In just over a month, lawmakers are back in Frankfort for a special session on new boundaries for Kentucky’s legislative districts. But, there are no plans yet to resolve another issue facing the state.
It’s often call real tax reform or comprehensive tax reform. And it’s been on Frankfort’s radar screen for years. Despite numerous proposals, no substantial change in tax policy has come under serious consideration at the statehouse. Governor Beshear says Kentucky needs a ‘modern tax system’ responsive to a 21st century economy. But, he admits, politicians would rather avoid the topic.
“Any time you mention the word taxes, it causes political concerns and I understand that, but we’ve got some really good quality people in the leadership in the House and Senate that understand that this state needs to have a modern tax system for the future and so I think we’re gonna have some great discussions and hopefully we’ll get there,” said Beshear.
A Commission on Tax Reform chaired by Lieutenant Governor Jerry Abramson offered recommendations last fall. They included a one-dollar per pack cigarette tax and an expansion of the state sales tax to include certain services. Plus, the commission said local governments should be allowed to levy a sales tax for special projects. House Speaker Greg Stumbo doesn’t feel there’s much of a push for the groups’ suggested tax reforms.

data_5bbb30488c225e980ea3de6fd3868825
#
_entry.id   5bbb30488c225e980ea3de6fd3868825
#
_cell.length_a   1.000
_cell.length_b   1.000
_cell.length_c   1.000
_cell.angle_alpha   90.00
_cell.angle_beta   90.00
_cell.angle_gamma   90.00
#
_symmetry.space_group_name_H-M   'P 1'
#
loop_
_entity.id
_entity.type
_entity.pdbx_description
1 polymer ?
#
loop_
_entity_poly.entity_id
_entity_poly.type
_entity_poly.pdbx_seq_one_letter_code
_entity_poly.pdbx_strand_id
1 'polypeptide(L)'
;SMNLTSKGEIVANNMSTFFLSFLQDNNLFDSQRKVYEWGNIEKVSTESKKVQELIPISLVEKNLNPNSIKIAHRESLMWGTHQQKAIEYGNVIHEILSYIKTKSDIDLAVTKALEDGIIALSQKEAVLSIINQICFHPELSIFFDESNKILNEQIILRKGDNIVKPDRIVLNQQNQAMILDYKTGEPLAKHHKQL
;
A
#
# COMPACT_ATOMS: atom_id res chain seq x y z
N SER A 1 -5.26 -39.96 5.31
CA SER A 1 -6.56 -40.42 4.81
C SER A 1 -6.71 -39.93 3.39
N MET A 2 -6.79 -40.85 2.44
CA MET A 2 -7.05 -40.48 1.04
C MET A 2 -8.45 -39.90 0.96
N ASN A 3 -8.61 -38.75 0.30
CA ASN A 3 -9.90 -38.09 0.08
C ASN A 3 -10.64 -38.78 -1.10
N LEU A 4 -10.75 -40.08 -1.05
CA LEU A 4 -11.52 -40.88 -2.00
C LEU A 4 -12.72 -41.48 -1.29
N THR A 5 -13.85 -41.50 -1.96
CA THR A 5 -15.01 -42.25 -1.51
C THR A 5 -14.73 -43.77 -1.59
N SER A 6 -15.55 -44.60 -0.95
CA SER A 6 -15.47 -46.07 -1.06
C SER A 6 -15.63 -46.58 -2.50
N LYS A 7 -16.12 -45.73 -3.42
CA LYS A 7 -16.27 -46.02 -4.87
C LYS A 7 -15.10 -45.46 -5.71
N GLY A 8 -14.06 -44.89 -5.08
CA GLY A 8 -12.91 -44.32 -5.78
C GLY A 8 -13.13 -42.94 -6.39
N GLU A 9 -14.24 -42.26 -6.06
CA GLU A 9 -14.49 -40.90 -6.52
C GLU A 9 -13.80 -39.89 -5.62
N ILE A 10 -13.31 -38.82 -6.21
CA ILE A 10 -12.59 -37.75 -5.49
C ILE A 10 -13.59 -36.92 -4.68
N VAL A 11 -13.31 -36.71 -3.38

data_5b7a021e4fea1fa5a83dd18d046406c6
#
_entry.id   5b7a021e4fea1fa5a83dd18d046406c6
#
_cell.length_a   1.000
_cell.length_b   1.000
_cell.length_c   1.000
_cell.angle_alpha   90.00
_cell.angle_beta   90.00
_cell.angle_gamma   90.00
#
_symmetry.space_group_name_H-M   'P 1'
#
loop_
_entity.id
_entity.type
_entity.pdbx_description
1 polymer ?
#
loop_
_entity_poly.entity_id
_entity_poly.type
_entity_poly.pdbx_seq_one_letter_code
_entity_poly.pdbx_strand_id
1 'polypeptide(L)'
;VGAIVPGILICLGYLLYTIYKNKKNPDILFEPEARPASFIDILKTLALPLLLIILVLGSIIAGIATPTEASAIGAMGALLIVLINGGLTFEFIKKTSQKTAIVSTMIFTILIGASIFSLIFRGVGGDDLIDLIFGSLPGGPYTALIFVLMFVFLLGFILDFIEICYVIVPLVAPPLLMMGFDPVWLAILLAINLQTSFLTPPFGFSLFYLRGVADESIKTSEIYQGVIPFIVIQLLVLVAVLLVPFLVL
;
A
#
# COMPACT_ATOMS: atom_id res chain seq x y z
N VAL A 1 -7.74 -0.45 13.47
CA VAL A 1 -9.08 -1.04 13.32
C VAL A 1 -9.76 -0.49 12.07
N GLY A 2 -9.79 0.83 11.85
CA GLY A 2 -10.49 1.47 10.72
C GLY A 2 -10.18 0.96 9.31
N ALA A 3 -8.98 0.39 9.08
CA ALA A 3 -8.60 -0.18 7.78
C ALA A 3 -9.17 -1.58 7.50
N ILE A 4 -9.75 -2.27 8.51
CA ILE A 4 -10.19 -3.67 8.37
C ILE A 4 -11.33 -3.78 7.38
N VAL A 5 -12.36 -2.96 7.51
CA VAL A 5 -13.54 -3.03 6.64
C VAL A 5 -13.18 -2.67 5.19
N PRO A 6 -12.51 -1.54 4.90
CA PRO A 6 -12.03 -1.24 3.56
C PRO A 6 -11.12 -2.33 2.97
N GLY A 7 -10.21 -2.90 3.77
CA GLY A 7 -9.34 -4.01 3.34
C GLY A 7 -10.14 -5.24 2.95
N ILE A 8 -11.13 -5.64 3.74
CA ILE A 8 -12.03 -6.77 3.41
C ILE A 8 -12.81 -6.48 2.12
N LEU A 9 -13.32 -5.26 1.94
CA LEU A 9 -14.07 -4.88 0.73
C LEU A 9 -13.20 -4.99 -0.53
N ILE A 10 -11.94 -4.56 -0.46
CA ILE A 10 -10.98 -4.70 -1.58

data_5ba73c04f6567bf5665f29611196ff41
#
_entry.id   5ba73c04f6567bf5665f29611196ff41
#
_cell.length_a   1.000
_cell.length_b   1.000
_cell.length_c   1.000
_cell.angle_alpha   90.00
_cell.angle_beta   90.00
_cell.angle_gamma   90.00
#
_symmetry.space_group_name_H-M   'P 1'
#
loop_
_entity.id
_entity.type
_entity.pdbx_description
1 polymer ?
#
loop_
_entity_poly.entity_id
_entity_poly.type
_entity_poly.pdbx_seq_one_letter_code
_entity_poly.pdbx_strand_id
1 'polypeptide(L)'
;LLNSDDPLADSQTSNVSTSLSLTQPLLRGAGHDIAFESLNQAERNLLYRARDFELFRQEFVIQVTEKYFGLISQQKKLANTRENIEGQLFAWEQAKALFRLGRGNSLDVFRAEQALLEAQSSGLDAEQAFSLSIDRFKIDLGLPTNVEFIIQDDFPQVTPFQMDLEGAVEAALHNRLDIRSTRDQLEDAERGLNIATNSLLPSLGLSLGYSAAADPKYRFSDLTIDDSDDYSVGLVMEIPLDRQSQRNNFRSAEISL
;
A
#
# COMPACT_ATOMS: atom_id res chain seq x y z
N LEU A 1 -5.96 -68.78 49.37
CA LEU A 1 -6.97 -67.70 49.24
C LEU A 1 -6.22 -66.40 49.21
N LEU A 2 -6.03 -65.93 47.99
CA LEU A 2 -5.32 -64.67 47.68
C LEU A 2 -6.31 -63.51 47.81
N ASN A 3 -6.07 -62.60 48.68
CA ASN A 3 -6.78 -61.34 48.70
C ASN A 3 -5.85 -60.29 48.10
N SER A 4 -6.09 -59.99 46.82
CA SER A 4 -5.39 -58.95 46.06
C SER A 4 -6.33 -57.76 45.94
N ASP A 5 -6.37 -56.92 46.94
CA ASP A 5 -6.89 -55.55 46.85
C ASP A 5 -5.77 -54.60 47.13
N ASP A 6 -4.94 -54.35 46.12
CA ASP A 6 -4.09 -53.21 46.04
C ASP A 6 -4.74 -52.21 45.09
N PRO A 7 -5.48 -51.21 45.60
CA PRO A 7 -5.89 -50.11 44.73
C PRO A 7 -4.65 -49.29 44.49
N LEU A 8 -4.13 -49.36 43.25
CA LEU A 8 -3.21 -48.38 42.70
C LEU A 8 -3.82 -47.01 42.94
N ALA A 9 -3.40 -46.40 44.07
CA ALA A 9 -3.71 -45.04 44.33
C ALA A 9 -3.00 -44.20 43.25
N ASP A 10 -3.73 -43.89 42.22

“I’ve never even spoke to Lieutenant Governor Abramson about the recommendations. He’s never come by to explain to me and as far as I know he’s not been explaining them to other members of the general assembly, or very few members of the general assembly I would say,” said Stumbo.
Many of the Blue Ribbon Task Force recommendations are not new. So, even with a bigger push from the Beshear Administration, Stumbo doubts there will be much support from state lawmakers.
“It’s a challenge. It needs to be done. I would hope that, in some point in the future we could address it and address it in a comprehensive manner. But, it is a tough political question and it’s a hard to get people focused on it because what it really means is somebody pays more and somebody pays less,” added Stumbo.
Stumbo says, as the nation’s economy grows, states continue to lag behind. The House Speaker blames tax structures that are not fully linked to the modern economy. In that, the Democratic Leader says Kentucky is no different than 49 other states.